Fire Door Safety Week Targets Dodgy Fire Doors

  • New research reveals alarming levels of ignorance and complacency about fire safety at work and at play.Fire Door Safety Week Targets Dodgy Fire Doors
  • Multi-occupancy buildings such as apartment blocks are a higher risk for dodgy fire doors – a bereaved father calls for changes to fire safety law.

Despite an average of 174 building fires every day[1], more than 9,500 fatalities or casualties from those fires in 2012-13[2], and an estimated billion pound bill for fire-related property insurance claims last year[3], it seems we are still shockingly complacent about fire safety.

New research published today[4] to coincide with the start of Fire Door Safety Week(15-21 September 2014) reveals that almost half of us (47%) have never been shown or told about the fire safety procedures where we work.

If a fire alarm was to sound, 14% of people say they would see what everyone else was doing and ‘go with the flow’ – this rises to almost 23% of workers aged 25-44. One in 10 people (11%) would go into the corridor and investigate, and one in 20 admit they would simply ignore it, assuming there must be a fault on the alarm system.

When respondents with formal responsibility for fire safety in their organisations were asked if they were fully aware of their legal obligations, almost half (46.5%) said they either did not know what they were or admitted they were unclear.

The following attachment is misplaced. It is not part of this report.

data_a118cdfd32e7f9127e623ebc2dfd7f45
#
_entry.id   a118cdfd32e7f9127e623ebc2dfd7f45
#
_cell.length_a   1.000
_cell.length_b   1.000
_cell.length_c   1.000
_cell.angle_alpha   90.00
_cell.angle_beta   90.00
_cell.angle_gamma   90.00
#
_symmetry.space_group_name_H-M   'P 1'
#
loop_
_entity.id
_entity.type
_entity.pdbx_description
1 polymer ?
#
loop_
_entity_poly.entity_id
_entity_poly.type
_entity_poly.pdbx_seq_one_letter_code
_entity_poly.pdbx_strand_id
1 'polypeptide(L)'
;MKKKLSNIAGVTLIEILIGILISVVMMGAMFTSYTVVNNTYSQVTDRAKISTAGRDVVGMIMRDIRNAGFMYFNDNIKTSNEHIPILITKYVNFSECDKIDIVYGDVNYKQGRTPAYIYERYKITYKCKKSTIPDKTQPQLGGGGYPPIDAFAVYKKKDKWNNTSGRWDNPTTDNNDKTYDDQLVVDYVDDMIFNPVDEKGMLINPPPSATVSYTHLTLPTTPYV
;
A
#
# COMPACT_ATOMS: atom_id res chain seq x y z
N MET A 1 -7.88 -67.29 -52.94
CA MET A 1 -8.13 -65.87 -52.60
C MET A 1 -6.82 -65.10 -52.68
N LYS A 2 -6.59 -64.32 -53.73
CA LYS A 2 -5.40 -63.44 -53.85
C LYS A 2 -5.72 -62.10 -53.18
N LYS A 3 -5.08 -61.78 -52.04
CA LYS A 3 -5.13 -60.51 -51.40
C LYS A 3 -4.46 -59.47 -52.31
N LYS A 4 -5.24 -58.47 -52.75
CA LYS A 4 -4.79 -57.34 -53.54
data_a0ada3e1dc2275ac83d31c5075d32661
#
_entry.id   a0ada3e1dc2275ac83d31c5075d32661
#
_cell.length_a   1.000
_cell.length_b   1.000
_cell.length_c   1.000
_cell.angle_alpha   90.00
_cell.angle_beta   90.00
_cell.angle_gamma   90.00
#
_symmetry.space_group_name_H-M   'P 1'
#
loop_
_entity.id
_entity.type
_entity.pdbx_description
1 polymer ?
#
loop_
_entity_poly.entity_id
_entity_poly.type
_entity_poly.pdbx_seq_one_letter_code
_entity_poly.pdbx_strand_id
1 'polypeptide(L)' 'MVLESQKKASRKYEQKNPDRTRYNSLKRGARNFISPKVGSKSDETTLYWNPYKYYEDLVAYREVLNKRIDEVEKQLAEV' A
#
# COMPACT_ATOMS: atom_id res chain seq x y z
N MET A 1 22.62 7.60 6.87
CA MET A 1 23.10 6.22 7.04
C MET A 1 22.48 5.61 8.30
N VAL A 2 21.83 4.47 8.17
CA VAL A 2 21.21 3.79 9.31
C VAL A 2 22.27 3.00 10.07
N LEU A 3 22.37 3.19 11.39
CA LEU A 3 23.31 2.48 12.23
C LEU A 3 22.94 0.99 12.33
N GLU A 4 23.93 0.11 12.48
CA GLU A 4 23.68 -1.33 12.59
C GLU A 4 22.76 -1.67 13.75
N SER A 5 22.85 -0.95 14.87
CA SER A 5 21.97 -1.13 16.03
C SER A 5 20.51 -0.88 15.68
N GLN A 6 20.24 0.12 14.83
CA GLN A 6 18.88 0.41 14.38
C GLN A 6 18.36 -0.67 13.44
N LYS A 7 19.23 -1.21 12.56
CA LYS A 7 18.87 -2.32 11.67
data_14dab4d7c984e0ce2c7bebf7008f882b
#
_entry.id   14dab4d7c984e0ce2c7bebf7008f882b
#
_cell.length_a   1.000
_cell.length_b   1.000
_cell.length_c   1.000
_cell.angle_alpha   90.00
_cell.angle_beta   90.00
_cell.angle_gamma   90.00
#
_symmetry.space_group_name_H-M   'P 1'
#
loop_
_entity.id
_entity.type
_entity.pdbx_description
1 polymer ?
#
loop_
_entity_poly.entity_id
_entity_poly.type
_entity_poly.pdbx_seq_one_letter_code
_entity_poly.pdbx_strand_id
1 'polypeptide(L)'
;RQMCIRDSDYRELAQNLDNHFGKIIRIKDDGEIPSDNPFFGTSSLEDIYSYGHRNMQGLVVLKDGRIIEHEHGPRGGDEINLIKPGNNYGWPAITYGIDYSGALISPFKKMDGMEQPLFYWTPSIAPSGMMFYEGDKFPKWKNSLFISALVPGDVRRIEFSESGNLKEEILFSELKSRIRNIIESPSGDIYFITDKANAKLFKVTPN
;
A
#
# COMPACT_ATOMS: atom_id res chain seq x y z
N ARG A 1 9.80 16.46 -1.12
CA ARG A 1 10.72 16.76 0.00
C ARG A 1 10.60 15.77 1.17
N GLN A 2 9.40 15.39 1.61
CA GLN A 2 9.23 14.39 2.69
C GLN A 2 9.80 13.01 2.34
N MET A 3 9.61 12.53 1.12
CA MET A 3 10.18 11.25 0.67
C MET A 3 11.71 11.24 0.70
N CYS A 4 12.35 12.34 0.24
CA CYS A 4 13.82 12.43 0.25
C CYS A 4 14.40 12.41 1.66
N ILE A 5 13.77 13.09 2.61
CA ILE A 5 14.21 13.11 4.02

Click here for the full version of our findings.

View our video "What happens if you get it wrong"


[1] Latest Government statistics, published May 2014: Fire Statistics: Great Britain April 2012 to March 2013.  Department for Communities and Local Government. 63,500 building fires in 2012-13: 41,000 fires recorded in dwellings and 22,500 in other buildings.

[2] DCLG fire statistics (see above). 266 fatalities in dwelling fires in 2012-13, plus 17 fatalities in other building fires. 8,300 casualties recorded from dwelling fires, and 1,013 in other building fires.

[4] Survey carried out 27-29 August 2014 by Atomik Research on behalf of the BWF-CERTIFIRE Scheme. The sample consisted of two groups: a 500 individuals group responsible for fire safety in a variety of organisations, and a 500 consumers group aged 18-65 and nationally representative.